imageThe government is expected to announce that the Covid vaccine rollout is being extended to 16 and 17-year-olds

An estimated 88% of adults in the UK have people have now had at least one Covid jab, but many people under 30 are yet to receive theirs.

Meanwhile, the government will soon release details about who’s eligible for a third booster vaccine in the autumn.

The government is expected to announce that the rollout will shortly be extended to 16 and 17-year-olds.

The vaccine has also been approved for younger teenagers with underlying conditions or those who live with others at high risk, but there are no plans to give it routinely to 12-15-year-olds.

At the moment, anyone aged 18 or over can get the Covid vaccine.

An estimated third of 18-29-year-olds in England have still to receive a single jab.In Scotland, that figure is about 30%.

In recent weeks, there’s also been an appeal for more pregnant women to come forward for the vaccine, after reports than fewer than one in 10 in England has received their first jab.

In England you can book a jab either online or by calling 119.You can also visit a walk-in clinic without an appointment.Check your local health providers and social media groups for details

In Scotland, you can register to get the vaccine on the NHS inform website or by calling 0800 030 8013.Most health boards have drop-in vaccination clinics

In Wales , contact your local health board if you think you have been missed

In Northern Ireland , book online or call 0300 200 7813

In England , the recommended gap between first and second jabs is between 8-12 weeks.

In Scotland the recommended gap is eight weeks between jabs.

In Northern Ireland , the interval is eight weeks .

In Wales , the government says you should be called in for your second dose “within 12 weeks” of the first.

Millions of people most vulnerable to Covid-19 may be offered a third vaccination – along with the annual flu jab – from September.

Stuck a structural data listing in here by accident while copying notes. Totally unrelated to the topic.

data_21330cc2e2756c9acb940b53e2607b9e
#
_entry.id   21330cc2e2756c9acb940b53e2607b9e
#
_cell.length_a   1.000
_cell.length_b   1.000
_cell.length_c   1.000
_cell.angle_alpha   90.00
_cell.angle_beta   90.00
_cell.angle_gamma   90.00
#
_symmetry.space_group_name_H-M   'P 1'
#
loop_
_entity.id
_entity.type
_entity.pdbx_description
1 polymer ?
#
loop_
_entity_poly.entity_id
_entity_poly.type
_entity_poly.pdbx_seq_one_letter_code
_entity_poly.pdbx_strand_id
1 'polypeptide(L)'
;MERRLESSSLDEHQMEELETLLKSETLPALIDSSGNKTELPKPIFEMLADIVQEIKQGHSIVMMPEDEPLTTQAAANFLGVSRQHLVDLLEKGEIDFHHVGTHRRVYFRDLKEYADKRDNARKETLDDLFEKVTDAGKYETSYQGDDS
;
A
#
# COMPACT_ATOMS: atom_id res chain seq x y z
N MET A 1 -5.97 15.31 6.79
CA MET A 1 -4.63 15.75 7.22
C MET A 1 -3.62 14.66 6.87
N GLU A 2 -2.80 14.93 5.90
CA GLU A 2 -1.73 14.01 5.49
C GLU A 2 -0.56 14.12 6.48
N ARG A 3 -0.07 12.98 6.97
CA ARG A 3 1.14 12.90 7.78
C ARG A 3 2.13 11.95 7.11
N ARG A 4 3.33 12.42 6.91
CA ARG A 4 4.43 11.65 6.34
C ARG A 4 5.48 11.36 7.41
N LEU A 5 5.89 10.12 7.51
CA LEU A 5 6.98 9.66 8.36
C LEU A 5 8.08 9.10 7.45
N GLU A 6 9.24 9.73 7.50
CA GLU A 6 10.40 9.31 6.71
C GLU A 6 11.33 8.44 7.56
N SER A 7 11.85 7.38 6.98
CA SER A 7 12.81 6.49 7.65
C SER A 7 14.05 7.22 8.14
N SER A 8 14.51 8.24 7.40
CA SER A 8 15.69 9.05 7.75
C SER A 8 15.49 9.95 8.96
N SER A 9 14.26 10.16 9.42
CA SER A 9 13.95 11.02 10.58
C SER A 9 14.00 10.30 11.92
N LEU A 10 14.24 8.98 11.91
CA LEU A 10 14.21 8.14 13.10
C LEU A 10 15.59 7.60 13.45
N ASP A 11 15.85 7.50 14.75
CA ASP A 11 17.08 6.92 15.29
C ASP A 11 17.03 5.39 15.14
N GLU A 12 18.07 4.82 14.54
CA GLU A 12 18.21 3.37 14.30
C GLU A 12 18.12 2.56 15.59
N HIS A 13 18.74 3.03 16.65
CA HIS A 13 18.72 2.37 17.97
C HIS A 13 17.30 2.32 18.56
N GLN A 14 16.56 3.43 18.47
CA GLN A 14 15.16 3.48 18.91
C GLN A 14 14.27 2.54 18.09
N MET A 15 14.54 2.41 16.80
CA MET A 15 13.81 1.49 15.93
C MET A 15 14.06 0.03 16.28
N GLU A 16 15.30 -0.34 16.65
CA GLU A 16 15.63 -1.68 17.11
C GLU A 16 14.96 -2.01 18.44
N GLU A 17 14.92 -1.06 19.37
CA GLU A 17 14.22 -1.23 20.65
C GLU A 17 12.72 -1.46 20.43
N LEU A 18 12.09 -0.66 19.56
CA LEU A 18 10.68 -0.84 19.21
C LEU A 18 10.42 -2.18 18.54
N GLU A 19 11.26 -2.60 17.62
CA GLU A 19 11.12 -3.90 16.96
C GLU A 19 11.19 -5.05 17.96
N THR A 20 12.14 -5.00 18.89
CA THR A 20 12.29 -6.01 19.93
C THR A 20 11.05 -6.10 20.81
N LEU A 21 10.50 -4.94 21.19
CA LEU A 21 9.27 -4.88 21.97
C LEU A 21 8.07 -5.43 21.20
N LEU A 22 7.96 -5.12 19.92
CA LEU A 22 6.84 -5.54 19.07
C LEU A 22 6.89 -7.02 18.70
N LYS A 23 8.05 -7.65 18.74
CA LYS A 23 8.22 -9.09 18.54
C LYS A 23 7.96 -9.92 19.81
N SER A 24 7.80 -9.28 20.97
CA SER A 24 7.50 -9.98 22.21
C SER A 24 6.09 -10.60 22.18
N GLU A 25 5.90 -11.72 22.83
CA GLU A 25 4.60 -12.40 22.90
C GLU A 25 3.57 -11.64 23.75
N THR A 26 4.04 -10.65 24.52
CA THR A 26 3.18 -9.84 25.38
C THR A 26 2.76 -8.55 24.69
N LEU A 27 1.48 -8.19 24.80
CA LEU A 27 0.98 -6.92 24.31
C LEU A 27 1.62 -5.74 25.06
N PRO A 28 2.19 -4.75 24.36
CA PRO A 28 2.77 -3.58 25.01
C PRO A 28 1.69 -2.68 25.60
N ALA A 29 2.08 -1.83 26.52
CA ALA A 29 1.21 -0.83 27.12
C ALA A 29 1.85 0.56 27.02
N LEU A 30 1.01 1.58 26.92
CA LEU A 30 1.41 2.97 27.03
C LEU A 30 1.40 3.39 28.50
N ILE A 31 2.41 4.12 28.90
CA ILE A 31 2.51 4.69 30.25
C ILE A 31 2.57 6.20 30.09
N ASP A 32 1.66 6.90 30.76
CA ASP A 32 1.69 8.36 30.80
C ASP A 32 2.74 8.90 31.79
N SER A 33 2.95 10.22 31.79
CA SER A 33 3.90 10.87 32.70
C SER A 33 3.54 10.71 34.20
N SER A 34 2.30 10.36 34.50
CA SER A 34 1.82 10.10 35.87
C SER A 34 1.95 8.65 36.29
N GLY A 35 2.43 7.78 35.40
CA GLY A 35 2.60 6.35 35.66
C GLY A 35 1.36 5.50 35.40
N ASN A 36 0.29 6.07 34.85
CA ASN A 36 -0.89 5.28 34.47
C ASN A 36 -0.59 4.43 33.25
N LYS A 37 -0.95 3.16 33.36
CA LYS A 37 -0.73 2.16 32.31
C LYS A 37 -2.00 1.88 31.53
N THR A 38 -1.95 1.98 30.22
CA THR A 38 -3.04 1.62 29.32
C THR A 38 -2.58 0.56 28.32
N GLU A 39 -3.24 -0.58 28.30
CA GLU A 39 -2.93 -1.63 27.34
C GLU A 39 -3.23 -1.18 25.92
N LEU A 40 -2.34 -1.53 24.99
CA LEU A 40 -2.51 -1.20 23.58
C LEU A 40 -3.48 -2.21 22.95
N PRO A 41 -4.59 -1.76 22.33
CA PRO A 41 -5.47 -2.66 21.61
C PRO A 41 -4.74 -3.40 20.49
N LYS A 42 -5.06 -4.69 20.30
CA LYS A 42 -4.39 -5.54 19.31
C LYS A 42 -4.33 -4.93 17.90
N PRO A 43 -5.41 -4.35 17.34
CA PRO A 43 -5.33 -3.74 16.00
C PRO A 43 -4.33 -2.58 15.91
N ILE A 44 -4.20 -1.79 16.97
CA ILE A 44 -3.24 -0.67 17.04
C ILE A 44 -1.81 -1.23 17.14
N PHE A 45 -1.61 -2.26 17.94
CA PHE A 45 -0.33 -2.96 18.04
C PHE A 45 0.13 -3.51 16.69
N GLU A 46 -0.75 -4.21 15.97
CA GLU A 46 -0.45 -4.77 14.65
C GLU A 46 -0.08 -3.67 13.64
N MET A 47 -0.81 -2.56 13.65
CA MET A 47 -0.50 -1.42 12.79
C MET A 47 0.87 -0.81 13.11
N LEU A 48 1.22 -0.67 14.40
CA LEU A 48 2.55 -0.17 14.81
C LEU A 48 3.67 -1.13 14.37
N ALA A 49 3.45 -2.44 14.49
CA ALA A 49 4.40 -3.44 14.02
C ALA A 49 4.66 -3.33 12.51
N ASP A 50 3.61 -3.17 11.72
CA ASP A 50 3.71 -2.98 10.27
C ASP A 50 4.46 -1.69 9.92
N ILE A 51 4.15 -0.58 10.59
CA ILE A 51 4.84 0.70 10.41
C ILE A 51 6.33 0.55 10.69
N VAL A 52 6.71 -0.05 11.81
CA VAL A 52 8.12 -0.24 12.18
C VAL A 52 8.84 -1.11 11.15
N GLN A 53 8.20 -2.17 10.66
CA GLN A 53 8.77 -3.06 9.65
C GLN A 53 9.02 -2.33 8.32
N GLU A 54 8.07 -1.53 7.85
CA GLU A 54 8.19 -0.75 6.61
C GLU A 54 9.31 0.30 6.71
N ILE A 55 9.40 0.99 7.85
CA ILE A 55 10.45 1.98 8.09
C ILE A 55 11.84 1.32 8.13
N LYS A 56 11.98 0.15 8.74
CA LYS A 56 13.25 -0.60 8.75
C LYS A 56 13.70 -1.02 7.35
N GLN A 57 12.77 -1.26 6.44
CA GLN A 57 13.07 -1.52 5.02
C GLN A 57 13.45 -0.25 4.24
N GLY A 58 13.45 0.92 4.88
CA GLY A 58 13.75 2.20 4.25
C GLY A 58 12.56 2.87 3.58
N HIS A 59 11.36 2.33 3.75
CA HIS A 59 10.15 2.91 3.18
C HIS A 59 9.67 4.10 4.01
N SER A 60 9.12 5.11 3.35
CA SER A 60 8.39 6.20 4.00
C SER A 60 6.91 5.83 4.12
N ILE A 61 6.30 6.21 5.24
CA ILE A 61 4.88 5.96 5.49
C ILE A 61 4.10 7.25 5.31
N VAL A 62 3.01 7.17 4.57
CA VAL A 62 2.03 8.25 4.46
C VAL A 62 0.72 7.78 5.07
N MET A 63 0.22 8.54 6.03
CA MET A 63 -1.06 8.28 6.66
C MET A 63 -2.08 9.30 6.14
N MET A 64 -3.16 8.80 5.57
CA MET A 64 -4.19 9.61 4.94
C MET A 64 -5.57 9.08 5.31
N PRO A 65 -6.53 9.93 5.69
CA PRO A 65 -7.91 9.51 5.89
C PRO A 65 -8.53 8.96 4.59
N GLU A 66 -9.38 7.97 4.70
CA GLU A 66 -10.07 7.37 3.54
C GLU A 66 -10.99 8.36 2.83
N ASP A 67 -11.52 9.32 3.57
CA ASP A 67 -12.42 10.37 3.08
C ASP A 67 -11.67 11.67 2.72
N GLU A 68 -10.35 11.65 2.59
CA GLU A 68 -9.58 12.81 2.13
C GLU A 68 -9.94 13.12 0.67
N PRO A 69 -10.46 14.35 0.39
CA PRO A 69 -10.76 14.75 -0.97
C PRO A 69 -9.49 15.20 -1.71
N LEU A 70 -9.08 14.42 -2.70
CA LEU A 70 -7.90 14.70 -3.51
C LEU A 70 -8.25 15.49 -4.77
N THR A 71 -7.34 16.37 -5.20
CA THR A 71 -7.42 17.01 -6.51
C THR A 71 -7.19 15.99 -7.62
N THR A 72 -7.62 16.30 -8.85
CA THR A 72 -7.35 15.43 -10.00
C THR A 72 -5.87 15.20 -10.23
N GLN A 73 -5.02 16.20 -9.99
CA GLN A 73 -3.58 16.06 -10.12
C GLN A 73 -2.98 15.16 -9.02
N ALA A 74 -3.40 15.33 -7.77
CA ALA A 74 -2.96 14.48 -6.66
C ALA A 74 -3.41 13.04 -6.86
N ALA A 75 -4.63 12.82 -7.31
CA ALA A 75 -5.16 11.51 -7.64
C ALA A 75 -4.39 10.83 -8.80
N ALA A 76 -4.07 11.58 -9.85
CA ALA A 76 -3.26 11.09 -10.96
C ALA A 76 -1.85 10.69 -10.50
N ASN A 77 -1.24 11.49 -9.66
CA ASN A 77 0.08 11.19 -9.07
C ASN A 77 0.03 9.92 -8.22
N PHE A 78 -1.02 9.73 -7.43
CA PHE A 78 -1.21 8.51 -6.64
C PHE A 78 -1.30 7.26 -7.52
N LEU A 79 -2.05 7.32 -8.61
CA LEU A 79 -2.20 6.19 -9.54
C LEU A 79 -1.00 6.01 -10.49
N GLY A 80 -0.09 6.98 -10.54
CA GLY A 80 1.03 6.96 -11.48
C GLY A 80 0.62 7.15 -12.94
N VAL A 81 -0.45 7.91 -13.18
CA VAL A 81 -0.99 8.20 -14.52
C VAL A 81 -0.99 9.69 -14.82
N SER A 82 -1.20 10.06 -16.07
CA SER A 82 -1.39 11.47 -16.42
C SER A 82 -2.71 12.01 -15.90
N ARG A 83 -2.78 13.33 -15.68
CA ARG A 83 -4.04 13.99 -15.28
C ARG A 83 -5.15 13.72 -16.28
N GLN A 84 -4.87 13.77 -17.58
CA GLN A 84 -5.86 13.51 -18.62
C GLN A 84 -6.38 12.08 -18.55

These include the over-70s, the clinically extremely vulnerable and frontline health and social care workers.

The JCVI says a third booster and flu jab should be offered to adults aged 50 and over, and people aged 16-49 years in an influenza or Covid-19 “at-risk group”.

Final plans will be announced by the JCVI before September.

Not for most people, although the government is urging everyone who can have the vaccine to get it.

Vaccinations will be compulsory for staff at care homes in England , and may be extended to include more NHS staff.

Some private companies have also said their staff must be vaccinated.

Being fully vaccinated means that you no longer have to self-isolate after visiting most countries abroad (with the notable exception of France).

Over the coming weeks, fully vaccinated people in England, Scotland and Wales will no longer have to self-isolate if a contact tests positive for Covid (if they themselves can test negative).

By the end of September, full vaccination will also be a condition of entry for getting into nightclubs and some other venues in England .

The UK is using vaccines made by Pfizer-BioNtech, Oxford-AstraZeneca, and Moderna.

People under 40 are being offered Pfizer or Moderna rather than Oxford-AstraZeneca because of concerns about a possible connection with extremely rare cases of blood clots.

But the UK’s medicines regulator says the benefits of the vaccine outweigh the risks for most people.

The most common type of Covid currently in the UK is what’s known as the Delta variant.

This is believed to be about 60% more infectious than the previous dominant variant in the UK, the Alpha.

It’s also thought to be twice as likely to result in hospital admissions.

However, analysis by Public Health England (PHE) shows that two doses of either the Pfizer or AstraZeneca vaccine are highly effective at preventing hospital admissions for infected patients.

Scientists are constantly updating vaccines to target new variants.Oxford researchers have begun to test a new version of the AZ vaccine (targeting the Beta variant first detected in South Africa) in volunteers.Results are expected later this year.

England’s chief midwife recently urged pregnant women to get the vaccine.

The Delta variant is causing more serious illness from Covid which means unvaccinated pregnant women and their babies are at risk.

In the last three months alone, 171 pregnant women with Covid needed hospital care.Data has shown that none of them had had both jabs.

More than 55,000 pregnant women across the UK have received at least one dose of the vaccine, with no safety concerns, says NHS England.

A very small number of people have experienced a severe allergic reaction after the Pfizer vaccine.

You should discuss any serious allergies with your healthcare professional before being vaccinated.

Most people will not be affected in any way, although side-effects with all vaccines are possible.

The most common ones include a sore arm, headache, chills, fatigue and nausea.

They are part of the body’s normal immune response to vaccines and tend to resolve within a day or two..

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